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Kentucky Bar Ass'n v. Myers

Supreme Court of Kentucky

April 2, 2015

KENTUCKY BAR ASSOCIATION, MOVANT
v.
MICHAEL LINDEN MYERS KBA MEMBER NO. 90570, RESPONDENT

Released for Publication April 14, 2015.

Page 726

IN SUPREME COURT

OPINION AND ORDER

John D. Minton Jr., CHIEF JUSTICE

Respondent, Michael Linden Myers, Kentucky Bar Association (" KBA" ) member number 90570, bar roster address P.O. Box 2631, Charleston, West Virginia 25329, was admitted to the practice of law in the Commonwealth of Kentucky on January 7, 2005. The KBA Inquiry Commission issued a four-count Charge against Respondent on October 4, 2013, in KBA File Number 21948. The Charge alleged violations of the following Rules of Professional Conduct: Count I, Supreme Court Rule (" SCR" ) 3.130-1.3 (attorney must represent the client with reasonable diligence and promptness); Count II, SCR 3.130-1.4(a)(3) (attorney shall keep the client reasonably informed); Count III, SCR 3.130-1.4(a)(4) (attorney must promptly comply with reasonable requests for information); and Count IV, SCR 3.130-8.4(c) (attorney may not engage in conduct involving dishonesty, fraud, deceit or misrepresentation).

On October 28, 2013, Respondent filed his Answer and admitted to violating the first three Counts of the Charge. A hearing was subsequently held and both parties submitted memorandums. The Trial Commissioner issued his Report on October 7, 2014. The Report found Respondent guilty of violating all four Counts of the Charge and recommended a thirty-day suspension from the practice of law, probated conditionally for two years.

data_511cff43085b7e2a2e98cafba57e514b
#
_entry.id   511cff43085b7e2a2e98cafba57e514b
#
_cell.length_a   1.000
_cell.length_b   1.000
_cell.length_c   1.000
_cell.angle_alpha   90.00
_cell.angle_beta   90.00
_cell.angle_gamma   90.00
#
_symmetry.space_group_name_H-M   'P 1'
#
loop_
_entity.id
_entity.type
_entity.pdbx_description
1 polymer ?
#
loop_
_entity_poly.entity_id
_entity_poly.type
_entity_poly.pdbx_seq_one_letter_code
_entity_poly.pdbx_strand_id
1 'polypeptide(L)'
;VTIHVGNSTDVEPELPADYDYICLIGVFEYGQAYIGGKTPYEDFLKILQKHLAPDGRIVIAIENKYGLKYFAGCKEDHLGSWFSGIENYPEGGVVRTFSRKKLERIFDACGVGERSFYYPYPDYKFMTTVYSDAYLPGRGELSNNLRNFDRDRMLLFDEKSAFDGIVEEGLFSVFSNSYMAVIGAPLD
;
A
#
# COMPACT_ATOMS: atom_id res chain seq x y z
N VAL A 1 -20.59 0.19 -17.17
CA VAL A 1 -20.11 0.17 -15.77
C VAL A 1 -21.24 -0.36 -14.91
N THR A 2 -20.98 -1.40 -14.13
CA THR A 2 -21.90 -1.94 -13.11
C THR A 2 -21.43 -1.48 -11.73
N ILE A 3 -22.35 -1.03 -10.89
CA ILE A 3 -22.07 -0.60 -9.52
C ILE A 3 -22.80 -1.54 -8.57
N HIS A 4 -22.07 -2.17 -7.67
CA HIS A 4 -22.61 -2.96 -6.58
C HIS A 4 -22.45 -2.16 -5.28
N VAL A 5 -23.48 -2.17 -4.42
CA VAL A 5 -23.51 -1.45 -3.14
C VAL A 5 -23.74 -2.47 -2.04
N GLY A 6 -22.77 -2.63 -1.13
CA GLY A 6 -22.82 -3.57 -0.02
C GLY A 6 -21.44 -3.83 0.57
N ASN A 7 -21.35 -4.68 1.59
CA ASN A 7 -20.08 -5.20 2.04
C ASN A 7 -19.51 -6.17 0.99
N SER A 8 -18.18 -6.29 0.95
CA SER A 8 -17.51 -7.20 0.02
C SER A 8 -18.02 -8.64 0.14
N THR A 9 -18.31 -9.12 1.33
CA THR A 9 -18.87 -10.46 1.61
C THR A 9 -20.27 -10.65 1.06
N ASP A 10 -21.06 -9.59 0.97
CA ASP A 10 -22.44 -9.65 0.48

This disciplinary action is now before the Court pursuant to SCR 3.360(4), which states that within thirty days after the Trial Commissioner files his or her report with the Disciplinary Clerk, " either party may file a notice of appeal . . . . If no notice of appeal is timely filed, the entire record shall be forwarded to the Court for entry of a final order . . . ." Before we accept the Report and enter a final order pursuant to SCR 3.370(9), this Court must determine whether it will independently review the Trial Commissioner's decision. After all, the Trial Commissioner's Report is advisory, and it is " our job to establish the appropriate sanction." Kentucky Bar Ass'n v. Steiner, 157 S.W.3d 209, 211 (Ky. 2005) (citing SCR 3.380).

Findings of Facts

In 2010, Respondent began representing Howard and Gidget Smith in a medical malpractice suit in the Boyle Circuit Court. In April of 2012, a week-long trial commenced. The jury returned a verdict in favor of the defendant on April 16, 2012. Respondent discussed with his clients the option of appealing the verdict, but candidly explained that a successful appeal was unlikely. Nonetheless, the parties elected to move forward with an appeal. Respondent filed the appeal on May 31, 2012. Unfortunately, Respondent failed to file a

Page 727

pre-hearing statement as required by the Kentucky Rules of Civil Procedure 76.03. As a result, the appeal was dismissed in August of 2012. Unaware of the dismissal, the Smiths contacted Respondent in February of 2013 to discuss the status of their appeal. Respondent did not admit to his procedural mistake. Instead, Respondent explained that the Court of Appeals denied the appeal.

Conclusions of Law